The above semiconductor storage device may further include a timer for generating a refresh request signal; a second external terminal for receiving a chip select signal; and a control gate for generating an internal clock enable signal in response to the refresh request signal and the chip select signal, the internal clock enable signal having a first logic level corresponding to the first mode and a second logic level corresponding to the second mode.

The above and other objects, features and advantages of the present invention will become more fully understood from the detailed description given hereinbelow and the accompanying drawings which are given by way of illustration only, and thus are not to be considered as limiting the present invention.

BRIEF DESCRIPTION OF THE DRAWINGS

FIG. 1 is a block diagram showing a semiconductor storage device according to the first embodiment of the present invention.

FIG. 2 is a circuit diagram showing a clock input buffer shown in FIG. 1.

FIG. 3 is a timing chart for a refresh operation and a successive read operation in the semiconductor storage device according to the embodiment of the present invention.

FIG. 4 is a timing chart for the operation between successive refresh operations in the semiconductor storage device according to the embodiment of the present invention.

FIG. 5 is a timing chart to explain a problem in the embodiment of the present invention.

FIGS. 6A and 6B are timing charts to explain a problem in the embodiment of the present invention.

FIG. 7 is a block diagram showing a semiconductor storage device according to the second embodiment of the present invention.

FIG. 8 is a circuit diagram showing a clock input buffer with hazard protection shown in FIG. 7.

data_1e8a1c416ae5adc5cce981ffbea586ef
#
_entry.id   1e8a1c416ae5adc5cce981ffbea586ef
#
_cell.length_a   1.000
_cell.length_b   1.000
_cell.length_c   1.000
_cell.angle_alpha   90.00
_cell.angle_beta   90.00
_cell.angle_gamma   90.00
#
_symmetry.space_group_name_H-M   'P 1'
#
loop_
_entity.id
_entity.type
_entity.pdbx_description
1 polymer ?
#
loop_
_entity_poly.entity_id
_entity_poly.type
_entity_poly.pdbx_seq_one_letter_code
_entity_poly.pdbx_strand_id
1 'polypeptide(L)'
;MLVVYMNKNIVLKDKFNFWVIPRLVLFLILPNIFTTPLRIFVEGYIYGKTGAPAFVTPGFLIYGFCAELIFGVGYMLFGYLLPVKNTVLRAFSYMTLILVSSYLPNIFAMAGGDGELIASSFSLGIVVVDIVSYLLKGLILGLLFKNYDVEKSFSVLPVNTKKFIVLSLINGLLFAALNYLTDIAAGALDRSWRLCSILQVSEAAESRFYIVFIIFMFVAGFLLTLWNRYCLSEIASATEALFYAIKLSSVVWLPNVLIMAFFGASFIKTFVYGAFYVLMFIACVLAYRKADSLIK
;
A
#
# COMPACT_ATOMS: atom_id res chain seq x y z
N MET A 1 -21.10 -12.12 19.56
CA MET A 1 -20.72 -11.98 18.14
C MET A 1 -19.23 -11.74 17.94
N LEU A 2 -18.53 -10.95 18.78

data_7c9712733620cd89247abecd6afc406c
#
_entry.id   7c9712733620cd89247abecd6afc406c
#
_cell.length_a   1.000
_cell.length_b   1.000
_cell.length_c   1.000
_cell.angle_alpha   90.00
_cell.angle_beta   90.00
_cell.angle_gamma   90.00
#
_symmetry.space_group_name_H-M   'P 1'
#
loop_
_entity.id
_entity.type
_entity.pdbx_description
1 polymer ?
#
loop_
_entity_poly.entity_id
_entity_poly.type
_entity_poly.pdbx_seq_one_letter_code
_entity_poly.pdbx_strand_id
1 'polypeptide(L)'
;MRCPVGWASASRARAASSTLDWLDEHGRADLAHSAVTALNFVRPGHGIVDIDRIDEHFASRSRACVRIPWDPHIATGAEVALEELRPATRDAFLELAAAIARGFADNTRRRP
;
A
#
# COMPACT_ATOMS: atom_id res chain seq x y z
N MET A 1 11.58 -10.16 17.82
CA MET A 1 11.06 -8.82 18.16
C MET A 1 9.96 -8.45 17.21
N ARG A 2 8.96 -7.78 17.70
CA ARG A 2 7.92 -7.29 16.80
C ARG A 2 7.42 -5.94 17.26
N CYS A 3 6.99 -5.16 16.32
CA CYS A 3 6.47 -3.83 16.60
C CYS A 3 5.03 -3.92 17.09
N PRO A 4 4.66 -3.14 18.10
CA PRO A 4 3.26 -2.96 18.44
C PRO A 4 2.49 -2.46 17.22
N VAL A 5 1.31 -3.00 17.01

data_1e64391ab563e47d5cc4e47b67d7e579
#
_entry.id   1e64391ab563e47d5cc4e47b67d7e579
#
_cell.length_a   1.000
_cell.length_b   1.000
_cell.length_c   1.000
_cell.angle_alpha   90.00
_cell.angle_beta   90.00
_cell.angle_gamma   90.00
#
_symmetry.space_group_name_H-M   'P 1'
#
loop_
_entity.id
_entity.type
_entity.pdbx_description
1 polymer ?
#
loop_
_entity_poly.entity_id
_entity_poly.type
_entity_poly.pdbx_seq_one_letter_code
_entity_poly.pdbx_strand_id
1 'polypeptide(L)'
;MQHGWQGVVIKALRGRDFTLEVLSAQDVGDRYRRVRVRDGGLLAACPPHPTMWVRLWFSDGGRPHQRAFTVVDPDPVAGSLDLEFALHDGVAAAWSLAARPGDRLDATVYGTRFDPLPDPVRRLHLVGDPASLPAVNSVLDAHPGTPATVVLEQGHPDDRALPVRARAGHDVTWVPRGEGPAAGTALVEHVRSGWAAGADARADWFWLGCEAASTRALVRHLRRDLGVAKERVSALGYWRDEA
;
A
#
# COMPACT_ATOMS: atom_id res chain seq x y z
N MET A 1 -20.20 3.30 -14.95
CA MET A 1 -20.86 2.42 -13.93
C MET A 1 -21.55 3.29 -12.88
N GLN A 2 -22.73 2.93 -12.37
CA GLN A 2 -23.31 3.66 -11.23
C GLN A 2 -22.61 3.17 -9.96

FIG. 9 is a timing chart showing the relationship between a refresh request signal and an internal clock signal in the embodiment of the present invention.

FIGS. 10A and 10B are timing charts for a refresh operation and a successive read operation in the semiconductor storage device according to the embodiment of the present invention.

FIG. 11 is a block diagram showing a semiconductor storage device according to the third embodiment of the present invention.

FIGS. 12A and 12B are timing charts showing the operation of the semiconductor storage device according to the embodiment of the present invention.

FIG. 13 is a block diagram showing a semiconductor storage device according to the fourth embodiment of the present invention.

FIG. 14 is a circuit diagram showing a clock input unit shown in FIG. 13.

FIG. 15 is a block diagram showing a conventional semiconductor storage device.

FIG. 16A is a timing chart showing the operation of the conventional semiconductor storage device shown in FIG. 15.

FIG. 16B is a timing chart showing the operation of another conventional semiconductor storage device shown in FIG. 17.

FIG. 17 is a block diagram showing a conventional synchronized semiconductor storage device.

FIG. 18 is a timing chart showing the operation waveform of the semiconductor storage device shown in FIG. 17 in stand-by mode when an external signal /CS is High.

DESCRIPTION OF THE PREFERRED EMBODIMENTS

Preferred embodiments of the present invention are explained hereinafter in detail with reference to the accompanying drawings. Firstly, the first embodiment of the present invention is explained below. FIG. 1 is a block diagram showing a semiconductor storage device according to this embodiment. FIG. 2 is a circuit diagram showing a clock input buffer 10 shown in FIG. 1. FIG. 3 is a timing chart when performing a read operation after a refresh operation in the semiconductor storage device according to this embodiment. FIG. 4 is a timing chart showing the operation between successive refresh operations in the semiconductor storage device according to this embodiment. In FIG. 1, the same elements as in FIGS. 15 and 17 are denoted by the same reference symbols and redundant description is omitted.